The ShootGun

November 29th, 2010  |  by  |  Published in Uncategorized  |  4 Comments

Murder is up in New York, as is drinking until you end up in the hospital. And in my household, toddler gun violence is at an all time high.

Of course, it’s simulated violence. Like the Dagestani warlord whose son’s wedding ended up on Wikileaks, I only let my child play with a gold-plated pistol: the blinged-up housing keeps it from actually firing.

But if the shooting is fake,  the intent seems to be quite real. “Bum, bum, bum,” my 2-year-old son says from dawn till dusk, pointing sticks and spoons and Legos at us all. “I shoot you with my ShootGun.”

I’m not one to worry too much about violence on TV and what it may be doing to my child. Violence in the media is not new to this generation (Bambi had so much mayhem and death that it was rated one of the top horror movies of all time by Time Magazine). And then there’s that story I like to retell (apocryphal, perhaps), about some pacifist friends of my grandfather and his wife. They forbade their sons to play with toy guns or anything militaristic, only to find that the boys were tearing slices of bread into gun shapes and slaughtering each other with their breadguns in fake mercenary exploits.

An Austrian-born psychiatrist named Peter Neubauer was an early Cassandra about violence on TV (he also wrote an Oedipal study of one-parent children that I’m sure is just plain weird), but even Neubauer found that children were more likely to be disturbed or affected by what they saw if their home life was in turmoil. So I do hope that Nico will be relatively unscathed as long as the hacking, chopping, sawing, blasting, smashing, grinding and knifing stays on the screen, and not in the home. He’ll just be mimicking instead of having actual homicidal ideations.

That’s the plan, at least.


  1. jjdaddyo says:

    November 29th, 2010at 2:07 pm(#)

    Still, you have to wonder about what the effect of some movies are on certain kids: My wife and I were stunned when we saw some parents bring their 6(ish) year old into the Lord of the Rings 3 movie- you know, the one with the HUGE FUCKING SPIDER, not to mention all the rest of the scary stuff that happens in 2 hours plus.
    Also, some folks we know let their tweens watch True Blood, are they freakin crazy? Sexting is going to be the least of those kid’s behavior.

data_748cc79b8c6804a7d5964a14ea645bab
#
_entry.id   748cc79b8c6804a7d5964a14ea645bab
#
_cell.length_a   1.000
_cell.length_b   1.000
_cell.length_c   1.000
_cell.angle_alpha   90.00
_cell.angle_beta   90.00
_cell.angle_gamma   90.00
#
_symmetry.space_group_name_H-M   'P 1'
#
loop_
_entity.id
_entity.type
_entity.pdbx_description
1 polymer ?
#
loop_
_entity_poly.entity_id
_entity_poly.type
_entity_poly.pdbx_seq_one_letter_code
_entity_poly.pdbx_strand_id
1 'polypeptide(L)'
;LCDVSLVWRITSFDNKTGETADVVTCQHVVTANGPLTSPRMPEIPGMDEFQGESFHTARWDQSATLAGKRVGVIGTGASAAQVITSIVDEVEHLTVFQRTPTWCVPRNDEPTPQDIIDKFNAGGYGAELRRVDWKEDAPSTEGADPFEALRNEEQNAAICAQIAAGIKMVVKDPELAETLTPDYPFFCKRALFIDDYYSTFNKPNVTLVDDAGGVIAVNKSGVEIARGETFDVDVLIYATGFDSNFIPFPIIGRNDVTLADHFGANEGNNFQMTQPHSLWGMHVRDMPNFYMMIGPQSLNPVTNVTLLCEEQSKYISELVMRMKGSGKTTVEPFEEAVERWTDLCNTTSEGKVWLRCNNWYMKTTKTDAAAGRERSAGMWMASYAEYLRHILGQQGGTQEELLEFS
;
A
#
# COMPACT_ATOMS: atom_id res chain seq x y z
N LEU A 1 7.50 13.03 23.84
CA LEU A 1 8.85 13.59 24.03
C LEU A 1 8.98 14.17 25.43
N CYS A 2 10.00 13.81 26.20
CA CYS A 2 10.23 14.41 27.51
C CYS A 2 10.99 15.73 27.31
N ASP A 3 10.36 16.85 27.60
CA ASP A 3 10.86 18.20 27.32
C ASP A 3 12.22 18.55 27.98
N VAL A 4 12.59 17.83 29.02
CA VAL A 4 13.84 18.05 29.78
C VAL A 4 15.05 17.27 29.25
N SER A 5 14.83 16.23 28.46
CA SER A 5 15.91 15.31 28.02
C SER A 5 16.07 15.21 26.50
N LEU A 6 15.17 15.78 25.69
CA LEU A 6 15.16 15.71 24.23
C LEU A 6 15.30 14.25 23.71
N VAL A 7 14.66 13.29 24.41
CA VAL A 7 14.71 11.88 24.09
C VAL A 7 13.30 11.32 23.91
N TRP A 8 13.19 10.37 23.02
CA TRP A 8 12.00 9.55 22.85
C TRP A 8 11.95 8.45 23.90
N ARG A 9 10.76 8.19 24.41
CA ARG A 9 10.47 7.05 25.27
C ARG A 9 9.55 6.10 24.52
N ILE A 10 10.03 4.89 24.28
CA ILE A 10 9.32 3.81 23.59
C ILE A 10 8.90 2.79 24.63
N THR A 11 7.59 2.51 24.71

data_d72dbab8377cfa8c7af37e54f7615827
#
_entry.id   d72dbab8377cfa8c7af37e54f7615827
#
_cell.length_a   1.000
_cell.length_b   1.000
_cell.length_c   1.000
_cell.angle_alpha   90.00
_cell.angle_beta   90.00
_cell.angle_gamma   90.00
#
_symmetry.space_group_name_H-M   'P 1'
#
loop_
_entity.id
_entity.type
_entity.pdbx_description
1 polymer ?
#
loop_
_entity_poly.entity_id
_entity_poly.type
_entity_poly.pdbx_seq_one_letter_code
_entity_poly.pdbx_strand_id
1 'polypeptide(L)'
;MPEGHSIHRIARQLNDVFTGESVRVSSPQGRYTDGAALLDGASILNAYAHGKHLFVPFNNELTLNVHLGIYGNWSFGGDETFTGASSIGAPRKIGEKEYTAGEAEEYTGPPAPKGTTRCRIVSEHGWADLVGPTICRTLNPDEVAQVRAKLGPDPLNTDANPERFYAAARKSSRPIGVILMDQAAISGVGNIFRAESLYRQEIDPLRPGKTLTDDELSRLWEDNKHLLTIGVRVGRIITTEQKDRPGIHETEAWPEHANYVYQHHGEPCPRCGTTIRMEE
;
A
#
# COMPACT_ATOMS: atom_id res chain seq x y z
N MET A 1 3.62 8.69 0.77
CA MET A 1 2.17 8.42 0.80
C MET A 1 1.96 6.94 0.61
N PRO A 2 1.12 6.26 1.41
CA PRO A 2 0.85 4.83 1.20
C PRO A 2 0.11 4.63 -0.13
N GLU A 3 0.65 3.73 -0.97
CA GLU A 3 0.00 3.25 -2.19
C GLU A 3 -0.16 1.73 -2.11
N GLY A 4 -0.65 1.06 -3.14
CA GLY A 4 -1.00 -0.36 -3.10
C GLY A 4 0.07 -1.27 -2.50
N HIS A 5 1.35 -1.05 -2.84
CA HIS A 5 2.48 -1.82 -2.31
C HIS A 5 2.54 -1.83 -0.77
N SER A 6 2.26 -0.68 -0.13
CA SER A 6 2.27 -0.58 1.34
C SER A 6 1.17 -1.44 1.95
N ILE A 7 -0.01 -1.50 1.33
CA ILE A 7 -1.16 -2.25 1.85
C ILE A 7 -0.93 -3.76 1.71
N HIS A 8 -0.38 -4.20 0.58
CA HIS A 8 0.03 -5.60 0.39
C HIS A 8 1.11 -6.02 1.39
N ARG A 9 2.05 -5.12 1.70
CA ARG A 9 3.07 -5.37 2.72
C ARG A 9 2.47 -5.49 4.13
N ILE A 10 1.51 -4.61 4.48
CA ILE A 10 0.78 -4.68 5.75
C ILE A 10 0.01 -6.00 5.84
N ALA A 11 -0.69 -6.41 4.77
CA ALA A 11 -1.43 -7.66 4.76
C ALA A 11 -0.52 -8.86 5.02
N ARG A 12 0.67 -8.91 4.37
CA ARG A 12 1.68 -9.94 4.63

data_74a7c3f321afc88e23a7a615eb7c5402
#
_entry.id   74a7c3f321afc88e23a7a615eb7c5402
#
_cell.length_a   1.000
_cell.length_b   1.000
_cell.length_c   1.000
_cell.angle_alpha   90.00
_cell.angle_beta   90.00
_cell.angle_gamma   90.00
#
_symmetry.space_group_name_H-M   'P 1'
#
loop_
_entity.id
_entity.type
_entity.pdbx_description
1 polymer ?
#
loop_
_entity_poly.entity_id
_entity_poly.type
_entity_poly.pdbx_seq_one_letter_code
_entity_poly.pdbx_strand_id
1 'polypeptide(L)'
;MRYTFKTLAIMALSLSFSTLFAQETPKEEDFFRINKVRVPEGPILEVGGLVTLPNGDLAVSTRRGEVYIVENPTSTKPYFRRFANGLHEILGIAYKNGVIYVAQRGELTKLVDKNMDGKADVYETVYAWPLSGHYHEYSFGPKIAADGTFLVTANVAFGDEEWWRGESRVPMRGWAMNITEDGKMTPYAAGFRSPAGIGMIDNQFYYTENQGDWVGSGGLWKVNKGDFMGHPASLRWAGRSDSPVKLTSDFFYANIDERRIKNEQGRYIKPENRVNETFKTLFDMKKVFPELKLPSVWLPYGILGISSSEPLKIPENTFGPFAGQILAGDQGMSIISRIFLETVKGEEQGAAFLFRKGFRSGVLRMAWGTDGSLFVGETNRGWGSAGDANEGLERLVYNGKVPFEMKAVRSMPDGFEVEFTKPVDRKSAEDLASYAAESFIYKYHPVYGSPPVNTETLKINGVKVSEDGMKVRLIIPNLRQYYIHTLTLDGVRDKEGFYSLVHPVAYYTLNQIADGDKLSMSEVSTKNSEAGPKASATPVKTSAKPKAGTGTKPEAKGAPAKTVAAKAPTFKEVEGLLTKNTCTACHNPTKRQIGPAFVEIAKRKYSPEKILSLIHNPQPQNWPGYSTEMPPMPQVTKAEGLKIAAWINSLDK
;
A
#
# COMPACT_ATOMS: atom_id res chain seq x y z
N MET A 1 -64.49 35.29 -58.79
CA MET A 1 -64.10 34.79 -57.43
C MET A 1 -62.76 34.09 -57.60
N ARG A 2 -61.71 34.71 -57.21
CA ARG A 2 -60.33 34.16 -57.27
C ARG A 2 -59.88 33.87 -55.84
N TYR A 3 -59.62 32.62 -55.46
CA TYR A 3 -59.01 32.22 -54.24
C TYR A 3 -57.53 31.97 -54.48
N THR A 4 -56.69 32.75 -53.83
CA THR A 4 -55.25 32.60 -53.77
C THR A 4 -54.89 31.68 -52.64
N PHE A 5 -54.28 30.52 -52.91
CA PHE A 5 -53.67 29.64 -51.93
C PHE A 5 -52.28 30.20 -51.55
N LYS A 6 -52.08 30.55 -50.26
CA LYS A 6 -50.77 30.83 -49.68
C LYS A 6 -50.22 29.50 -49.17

As Cartman would say:

  2. Didactic Pirate says:

    November 29th, 2010at 2:54 pm(#)

    I share your view that we tend to get a little too paranoid about the idea that the media is shaping our kids behavior, particularly regarding violence — although as I’m writing this comment, I’m realizing that I shield my 9-year-old from a lot of media. More than I thought, actually.

    Of course right now, her most violent make-believe games mainly involve light sabers, instead of guns.

    Luckily, I keep my own actual light saber locked up. If she ever get her hands on that, she’d be slicing our furniture in half.

  3. Nathan says:

    November 29th, 2010at 3:47 pm(#)

    Yeah, it does seem all armchair science to gauge the harm. One measuring stick I’ve heard to decide whether kids are ready to distinguish real life from imaginary horrors: do they still believe in Santa Claus? If yes, then supposedly they’ll have a hard time grasping that HUGE FUCKING SPIDERS don’t happen in real life.
    That said, my 4-year-old believes in Santa (I think), but she knows that Yoda isn’t real. So it can be difficult to distinguish…


    The ShootGun vs. TSA | DADWAGON

Leave a Response


Recent Comments

  • Dee: As one of the impressed moms there last night, and also because my kid ate 3 bowls of that bolognese, thanks for...
  • Drew Wallner via Facebook: I’m totally making this when we get back from holiday travel, I even just got a...
  • Matt: Whoops! Just put that back in. The recipe editor has been fired.
  • Ed Lilly: Looks great – thanks for posting! One question – you did not specify putting the meat back into...
  • Maks: I’m against baby yoga for sure, but want to say something regarding that author is a little wild about...

DadWagon Reads!